For older generations, the pedicab used to be a popular means of transportation on every street corner of old Saigon in previous decades.
The rudimentary transport means has become a unique cultural trait of Saigonese and is attached to many people’s childhoods.
However, due to the socio-economic development, the three-wheeled rickshaw has gradually fallen into oblivion and given way to taxis and buses.
Currently, there remain few pedicabs in the city now, mainly at luxury hotels to serve well-to-do visitors wanting to have a leisure sightseeing tour in the city.
But there remains at least a special man who has been sticking with his job as a pedicab repairman for nearly 40 years at the heart of the city.
Ho Tan Phat, who was born and brought up in the land of Saigon, still takes pride in the trivial-income job he has pursued for nearly four decades. Phat does not simply sees the job as a way to earn his daily bread. Instead, he has nurtured a special love for the outdated pedicab and a strong desire to treasure old memories and unique cultural features about the image of a cyclo attached to the ups and downs of the city.
Also known as Sau Phat, the 62-year-old man has rented a small home at 206 Tran Phu Street in District 5, HCMC to open his pedicab-repairing shop.
“Everyday I can earn VND100,000 to VND120,000 which is only enough to cover the rental plus power and water bills, and on some days there are no customers at all. Repairing cyclos no longer brings me a stable income but I still stick to the job just to meet with friends to chat for fun and live in peace day by day,” says Phat, one among very few cyclo repairmen in the city.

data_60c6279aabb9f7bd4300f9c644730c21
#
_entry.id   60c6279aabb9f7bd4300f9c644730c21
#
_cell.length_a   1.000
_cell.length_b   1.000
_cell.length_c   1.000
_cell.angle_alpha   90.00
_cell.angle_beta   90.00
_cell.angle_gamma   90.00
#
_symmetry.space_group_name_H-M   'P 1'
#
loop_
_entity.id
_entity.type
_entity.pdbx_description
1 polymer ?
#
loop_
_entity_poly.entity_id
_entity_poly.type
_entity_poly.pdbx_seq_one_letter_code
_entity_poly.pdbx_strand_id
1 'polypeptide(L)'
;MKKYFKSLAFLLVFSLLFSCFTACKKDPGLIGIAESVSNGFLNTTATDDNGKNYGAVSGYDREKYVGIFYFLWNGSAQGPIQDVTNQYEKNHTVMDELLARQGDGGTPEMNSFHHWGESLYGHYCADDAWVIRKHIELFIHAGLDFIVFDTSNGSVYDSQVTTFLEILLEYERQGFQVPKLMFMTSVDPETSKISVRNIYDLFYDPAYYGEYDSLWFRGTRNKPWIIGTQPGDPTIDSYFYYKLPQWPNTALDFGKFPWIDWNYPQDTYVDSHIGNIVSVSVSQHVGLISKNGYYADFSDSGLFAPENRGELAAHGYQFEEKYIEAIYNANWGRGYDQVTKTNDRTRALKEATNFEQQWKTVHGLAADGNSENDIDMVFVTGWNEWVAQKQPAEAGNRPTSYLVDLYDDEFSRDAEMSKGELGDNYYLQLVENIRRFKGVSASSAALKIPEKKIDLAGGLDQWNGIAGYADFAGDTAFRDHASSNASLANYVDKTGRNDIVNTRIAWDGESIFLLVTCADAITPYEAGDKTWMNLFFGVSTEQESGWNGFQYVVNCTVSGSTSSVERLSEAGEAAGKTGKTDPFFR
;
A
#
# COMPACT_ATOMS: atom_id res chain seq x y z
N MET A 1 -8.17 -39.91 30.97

Ho Tan Phat, a 62-year-old man, sticks with his job as a pedicab repairman for nearly 40 years at 206 Tran Phu Street in District 5, HCMC
Recalling the early days of his job, Phat says he came upon the occupation all by accident. Before betting his life with the job of repairing cyclo at the age of 22, Phat worked as a bicycle repairman at the corner of Nguyen Trai and Tran Binh Trong streets in HCMC’s District 5.
“In Saigon, the pedicab saw its heyday in the 80s when the three-wheeled vehicle beat taxis and buses for the top slot in the public transport system. Many Saigonese, especially housewives and elderly people, opted for a cyclo for short tours. Therefore, I decided to shift to the pedicab-repairing job with a hope to earn a decent income to support my family of four and help my two children to gain better access to formal education,” Phat says.
“It may take one to three days to finish repairing a cyclo for customers and like other occupations, this job requires workers to be patient, hard-working, and skillful. It is not at all easy in the first days of working,” Phat explains.
But since 2008, when the municipal authorities issued a ban on the three-wheeled vehicle moving onto downtown streets, his business has gradually become gloomier as the majority of cyclo drivers quitted the job and found other ways to earn a living.
Currently, the pedicab is no longer popular on street corners of the city and is mainly used for tourism purposes to serve foreign visitors wishing to gain hands-on experience in this vehicle and for transporting vendors and large packages of goods to markets.
The image of the 62-year-old Phat sitting to repair pedicabs on Tran Phu Street is regarded by some as a hidden gem amidst the hustle and bustle of modern city life and contributes to enriching cultural life of Saigonese.